Remembering Mai Mai (My Mother’s Mother)
My grandmother visited me yesterday. Having passed away nine years ago she chose to pay me a visit in my dreams. Her visits, being few and far in between are always pleasant. Even though I knew her to a far lesser degree compared to my siblings, there was something about her that always caught my attention and has ever since stayed with me.
Being my mother’s mother, she paid us a visit daily till we shifted base from Bombay to Goa in the mid 90’s. Balancing herself as she carried her pot-belly on her frail legs, through the lanes and bylanes and up the four floors of my building, she made sure she got us our favourite sugar pills, which we used to call white chocolates.
Having been educated only till the fourth in Konkani medium, she didn’t let her lack of education come in her way; because she, at a very young age had learnt that conviction is something that can take you places and is something that our books or educational system can never teach. The hardships she faced while she was young reinforced that belief in her. Always wanting to be well informed and not dependent on others, she would make the most of what she had, which wasn’t much. Using the state owned Doordarshan to her advantage she would switch on her black and white television at 8 pm sharp to tune in to the news. For the next ten minutes, she would be glued to the happenings on the screen absorbing every single detail and trying her best to comprehend what the anchor read by translating the Hindi into the best of English she knew. After ten minutes, when the news segment made way for the segment in English, she would sit through the English news as well. She did this for two reasons, to confirm what she had understood was right and to make sure she was abreast on all the happenings as some topics covered in the news in Hindi were not covered in the news in English and vice versa.
Never giving the world even a small chance of mocking her, she put in her best efforts in learning to read and write in English. She made it a point to sign in English as she operated her bank account to withdraw the monthly pension she was eligible for. Though the income was meagre, using adept financial planning, she would spend wisely; never purchasing more than was needed and never paying more for something not worth. Dividing the income into parts and with immense discipline, she would always end up saving a few pennies every month.
Her day, just like her expenses were well planned. When she woke up in the morning she would say her prayers and prepare the breakfast. Either having chapattis, musk toasts or khari biscuits with tea she would get ready to face what the day had to offer. Taking a stock of the things at home and depending on what she had planned on cooking, she would head to the market to purchase the ingredients. Not having a mobile to store a to-do list or able to write herself, she would tie knots in her handkerchief to remind her of the number of things needed to be done. As she accomplished one task after another, she would untie the knots. Nothing gave her more pleasure than a knot-free handkerchief. Similarly, nothing irritated her more than one with.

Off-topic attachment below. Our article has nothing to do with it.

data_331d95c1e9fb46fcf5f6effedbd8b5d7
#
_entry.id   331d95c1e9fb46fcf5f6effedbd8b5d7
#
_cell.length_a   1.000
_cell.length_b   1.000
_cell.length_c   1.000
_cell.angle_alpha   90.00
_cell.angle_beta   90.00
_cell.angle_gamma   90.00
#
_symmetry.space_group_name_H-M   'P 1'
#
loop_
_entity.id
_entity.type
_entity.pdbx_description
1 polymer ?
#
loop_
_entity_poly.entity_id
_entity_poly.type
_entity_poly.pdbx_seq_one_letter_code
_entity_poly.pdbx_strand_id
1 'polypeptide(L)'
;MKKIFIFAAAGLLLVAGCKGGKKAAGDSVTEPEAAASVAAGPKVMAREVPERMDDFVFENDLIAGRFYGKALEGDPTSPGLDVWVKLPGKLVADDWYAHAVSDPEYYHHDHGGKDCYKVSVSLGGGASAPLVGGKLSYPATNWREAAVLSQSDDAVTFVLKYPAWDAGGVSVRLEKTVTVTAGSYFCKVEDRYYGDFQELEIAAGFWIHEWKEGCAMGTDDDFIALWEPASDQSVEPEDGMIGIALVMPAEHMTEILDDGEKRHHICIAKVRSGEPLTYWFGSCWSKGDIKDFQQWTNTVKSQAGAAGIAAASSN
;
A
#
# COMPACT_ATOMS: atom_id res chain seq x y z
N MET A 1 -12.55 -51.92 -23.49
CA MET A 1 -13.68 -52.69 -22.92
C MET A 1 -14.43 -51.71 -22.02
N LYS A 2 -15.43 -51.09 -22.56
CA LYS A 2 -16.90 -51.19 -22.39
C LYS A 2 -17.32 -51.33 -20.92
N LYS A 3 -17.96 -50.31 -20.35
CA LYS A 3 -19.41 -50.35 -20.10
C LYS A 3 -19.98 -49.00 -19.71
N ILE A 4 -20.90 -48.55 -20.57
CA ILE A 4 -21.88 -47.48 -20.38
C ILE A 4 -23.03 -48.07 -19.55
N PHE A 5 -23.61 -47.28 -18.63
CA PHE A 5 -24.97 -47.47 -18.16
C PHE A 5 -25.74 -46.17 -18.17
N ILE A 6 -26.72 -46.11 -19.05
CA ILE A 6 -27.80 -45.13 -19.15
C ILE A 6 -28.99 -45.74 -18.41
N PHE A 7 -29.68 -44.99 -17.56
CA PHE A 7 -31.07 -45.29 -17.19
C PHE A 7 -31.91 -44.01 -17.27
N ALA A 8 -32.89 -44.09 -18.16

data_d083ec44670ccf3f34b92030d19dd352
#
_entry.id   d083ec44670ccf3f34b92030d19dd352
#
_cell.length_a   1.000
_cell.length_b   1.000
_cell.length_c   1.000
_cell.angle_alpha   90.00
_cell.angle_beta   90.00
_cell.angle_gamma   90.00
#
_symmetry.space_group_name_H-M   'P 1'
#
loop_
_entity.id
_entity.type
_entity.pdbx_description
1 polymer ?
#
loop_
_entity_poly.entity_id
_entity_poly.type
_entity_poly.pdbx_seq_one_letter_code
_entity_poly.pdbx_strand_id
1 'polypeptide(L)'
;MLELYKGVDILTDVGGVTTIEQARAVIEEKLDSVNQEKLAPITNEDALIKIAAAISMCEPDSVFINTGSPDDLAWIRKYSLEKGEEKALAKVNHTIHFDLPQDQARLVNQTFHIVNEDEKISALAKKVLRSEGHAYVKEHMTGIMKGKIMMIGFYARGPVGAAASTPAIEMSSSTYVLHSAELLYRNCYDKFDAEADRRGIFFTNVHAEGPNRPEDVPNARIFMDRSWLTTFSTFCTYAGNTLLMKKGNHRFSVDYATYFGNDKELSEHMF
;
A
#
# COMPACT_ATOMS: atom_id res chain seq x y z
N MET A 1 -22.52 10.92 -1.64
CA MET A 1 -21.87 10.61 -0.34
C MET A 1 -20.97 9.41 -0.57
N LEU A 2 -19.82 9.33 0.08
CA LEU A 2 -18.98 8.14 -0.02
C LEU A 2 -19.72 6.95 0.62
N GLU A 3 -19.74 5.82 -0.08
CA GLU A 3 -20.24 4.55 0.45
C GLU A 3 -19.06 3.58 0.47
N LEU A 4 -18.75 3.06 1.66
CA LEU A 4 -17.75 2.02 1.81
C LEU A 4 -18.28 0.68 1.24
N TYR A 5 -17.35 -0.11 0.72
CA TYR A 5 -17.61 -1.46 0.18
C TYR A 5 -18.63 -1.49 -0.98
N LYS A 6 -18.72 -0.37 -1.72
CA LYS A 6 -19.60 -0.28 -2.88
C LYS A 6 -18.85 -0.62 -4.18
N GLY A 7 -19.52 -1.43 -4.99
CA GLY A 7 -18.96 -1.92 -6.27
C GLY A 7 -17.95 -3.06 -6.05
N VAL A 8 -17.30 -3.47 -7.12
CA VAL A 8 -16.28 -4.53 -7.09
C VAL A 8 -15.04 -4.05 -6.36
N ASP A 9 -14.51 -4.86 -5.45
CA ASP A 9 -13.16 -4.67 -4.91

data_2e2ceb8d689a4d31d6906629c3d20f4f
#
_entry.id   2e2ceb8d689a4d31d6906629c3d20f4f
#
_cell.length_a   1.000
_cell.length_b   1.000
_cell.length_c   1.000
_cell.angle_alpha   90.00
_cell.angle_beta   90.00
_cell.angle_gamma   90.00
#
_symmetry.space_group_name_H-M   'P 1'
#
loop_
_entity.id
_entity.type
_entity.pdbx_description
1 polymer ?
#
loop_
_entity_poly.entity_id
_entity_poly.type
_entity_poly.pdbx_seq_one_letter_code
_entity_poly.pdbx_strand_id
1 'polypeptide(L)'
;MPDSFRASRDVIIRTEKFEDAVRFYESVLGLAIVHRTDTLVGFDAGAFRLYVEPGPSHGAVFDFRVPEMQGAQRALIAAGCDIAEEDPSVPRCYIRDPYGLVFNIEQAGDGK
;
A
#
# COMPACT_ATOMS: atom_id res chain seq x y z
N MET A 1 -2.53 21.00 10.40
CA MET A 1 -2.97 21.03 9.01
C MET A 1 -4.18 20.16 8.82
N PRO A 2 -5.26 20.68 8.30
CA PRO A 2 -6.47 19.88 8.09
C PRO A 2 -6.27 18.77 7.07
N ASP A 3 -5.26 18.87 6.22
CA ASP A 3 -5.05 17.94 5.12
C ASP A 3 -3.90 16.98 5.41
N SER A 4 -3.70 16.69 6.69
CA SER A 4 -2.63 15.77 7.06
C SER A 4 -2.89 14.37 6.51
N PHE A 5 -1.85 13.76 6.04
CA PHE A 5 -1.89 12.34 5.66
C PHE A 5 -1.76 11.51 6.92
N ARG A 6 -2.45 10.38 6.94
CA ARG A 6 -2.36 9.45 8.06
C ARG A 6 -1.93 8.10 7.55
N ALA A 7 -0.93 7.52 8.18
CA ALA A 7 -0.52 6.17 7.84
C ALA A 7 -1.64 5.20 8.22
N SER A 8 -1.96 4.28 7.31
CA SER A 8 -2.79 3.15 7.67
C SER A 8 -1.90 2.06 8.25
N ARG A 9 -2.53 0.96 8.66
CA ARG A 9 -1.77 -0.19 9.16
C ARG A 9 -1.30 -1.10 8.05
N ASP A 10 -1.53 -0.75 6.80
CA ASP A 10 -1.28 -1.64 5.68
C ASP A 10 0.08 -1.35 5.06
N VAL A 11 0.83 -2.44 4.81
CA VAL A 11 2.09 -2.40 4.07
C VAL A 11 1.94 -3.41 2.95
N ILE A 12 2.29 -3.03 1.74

In her free time, between her afternoon nap and reading the Holy Bible in the late hours of the evening, she enjoyed engaging with people, listening to music, watching a good serial on television or playing a game of carom – where she was an expert. Her ability to turn any game on its head, find gaps and pocket coins surrounded by the opponents’ coins and provide a cover for the queen came naturally to her. When she took strike, the coins would slide on the board as if it were made of silk and not wood. It didn’t make any difference if she played with black or white. All she needed was one chance at possessing the striker and with her it would remain till the end; A case of Game, Set, Match.
Having lived in an era where mobile phones or social networking websites didn’t exist, she knew the only way of interaction was by taking genuine interest in people and caring for them. Every day, as she came across people, she would stop by and enquire about their well-being. If need be, she would go out of her way to help them, inspite of her age and ailments. Being an active member in church and in her prayer group activities, she was adored and loved by all. No wonder, as she was being laid to rest there was a flock of people to bid her goodbye.
I miss my mai mai. Her resolute faith in God, determination to battle the odds and living life with dignity is an inspiration for me and the ones who knew her. Love you mai mai. May your soul rest in peace and your blessings be upon us always.
Nelton D’Souza is the author of the best selling book State of the Heart. You can know more about him and his book at http://bit.ly/AboutNelton